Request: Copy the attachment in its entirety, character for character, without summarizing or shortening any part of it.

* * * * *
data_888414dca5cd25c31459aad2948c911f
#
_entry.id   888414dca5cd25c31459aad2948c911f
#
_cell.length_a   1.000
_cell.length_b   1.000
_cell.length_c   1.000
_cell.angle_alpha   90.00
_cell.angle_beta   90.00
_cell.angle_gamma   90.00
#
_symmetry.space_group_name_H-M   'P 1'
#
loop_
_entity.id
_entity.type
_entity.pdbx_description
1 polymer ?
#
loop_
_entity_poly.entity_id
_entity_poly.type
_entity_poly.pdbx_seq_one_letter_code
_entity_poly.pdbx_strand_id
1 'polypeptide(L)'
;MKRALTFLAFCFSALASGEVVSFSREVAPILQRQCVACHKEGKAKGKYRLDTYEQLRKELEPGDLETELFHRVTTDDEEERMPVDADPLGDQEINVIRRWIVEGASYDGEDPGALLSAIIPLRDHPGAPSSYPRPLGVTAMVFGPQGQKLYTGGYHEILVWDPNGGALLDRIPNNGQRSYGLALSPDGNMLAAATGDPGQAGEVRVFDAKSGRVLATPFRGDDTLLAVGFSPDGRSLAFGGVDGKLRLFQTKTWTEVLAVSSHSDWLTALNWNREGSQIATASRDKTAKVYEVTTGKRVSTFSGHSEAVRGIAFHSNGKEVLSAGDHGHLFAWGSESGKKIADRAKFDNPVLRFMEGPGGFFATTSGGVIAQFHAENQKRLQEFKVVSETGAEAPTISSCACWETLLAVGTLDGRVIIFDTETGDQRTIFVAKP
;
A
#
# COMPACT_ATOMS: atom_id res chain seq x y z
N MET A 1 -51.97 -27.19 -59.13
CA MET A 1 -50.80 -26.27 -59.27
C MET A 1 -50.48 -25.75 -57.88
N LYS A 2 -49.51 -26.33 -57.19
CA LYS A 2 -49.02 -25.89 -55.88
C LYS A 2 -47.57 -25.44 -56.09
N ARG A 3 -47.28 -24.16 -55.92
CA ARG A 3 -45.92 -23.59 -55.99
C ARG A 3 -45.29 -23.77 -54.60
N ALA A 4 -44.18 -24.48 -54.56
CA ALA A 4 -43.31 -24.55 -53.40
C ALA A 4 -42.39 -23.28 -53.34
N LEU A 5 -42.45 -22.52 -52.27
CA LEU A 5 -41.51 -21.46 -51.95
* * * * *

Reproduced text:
data_888414dca5cd25c31459aad2948c911f
#
_entry.id   888414dca5cd25c31459aad2948c911f
#
_cell.length_a   1.000
_cell.length_b   1.000
_cell.length_c   1.000
_cell.angle_alpha   90.00
_cell.angle_beta   90.00
_cell.angle_gamma   90.00
#
_symmetry.space_group_name_H-M   'P 1'
#
loop_
_entity.id
_entity.type
_entity.pdbx_description
1 polymer ?
#
loop_
_entity_poly.entity_id
_entity_poly.type
_entity_poly.pdbx_seq_one_letter_code
_entity_poly.pdbx_strand_id
1 'polypeptide(L)'
;MKRALTFLAFCFSALASGEVVSFSREVAPILQRQCVACHKEGKAKGKYRLDTYEQLRKELEPGDLETELFHRVTTDDEEERMPVDADPLGDQEINVIRRWIVEGASYDGEDPGALLSAIIPLRDHPGAPSSYPRPLGVTAMVFGPQGQKLYTGGYHEILVWDPNGGALLDRIPNNGQRSYGLALSPDGNMLAAATGDPGQAGEVRVFDAKSGRVLATPFRGDDTLLAVGFSPDGRSLAFGGVDGKLRLFQTKTWTEVLAVSSHSDWLTALNWNREGSQIATASRDKTAKVYEVTTGKRVSTFSGHSEAVRGIAFHSNGKEVLSAGDHGHLFAWGSESGKKIADRAKFDNPVLRFMEGPGGFFATTSGGVIAQFHAENQKRLQEFKVVSETGAEAPTISSCACWETLLAVGTLDGRVIIFDTETGDQRTIFVAKP
;
A
#
# COMPACT_ATOMS: atom_id res chain seq x y z
N MET A 1 -51.97 -27.19 -59.13
CA MET A 1 -50.80 -26.27 -59.27
C MET A 1 -50.48 -25.75 -57.88
N LYS A 2 -49.51 -26.33 -57.19
CA LYS A 2 -49.02 -25.89 -55.88
C LYS A 2 -47.57 -25.44 -56.09
N ARG A 3 -47.28 -24.16 -55.92
CA ARG A 3 -45.92 -23.59 -55.99
C ARG A 3 -45.29 -23.77 -54.60
N ALA A 4 -44.18 -24.48 -54.56
CA ALA A 4 -43.31 -24.55 -53.40
C ALA A 4 -42.39 -23.28 -53.34
N LEU A 5 -42.45 -22.52 -52.27
CA LEU A 5 -41.51 -21.46 -51.95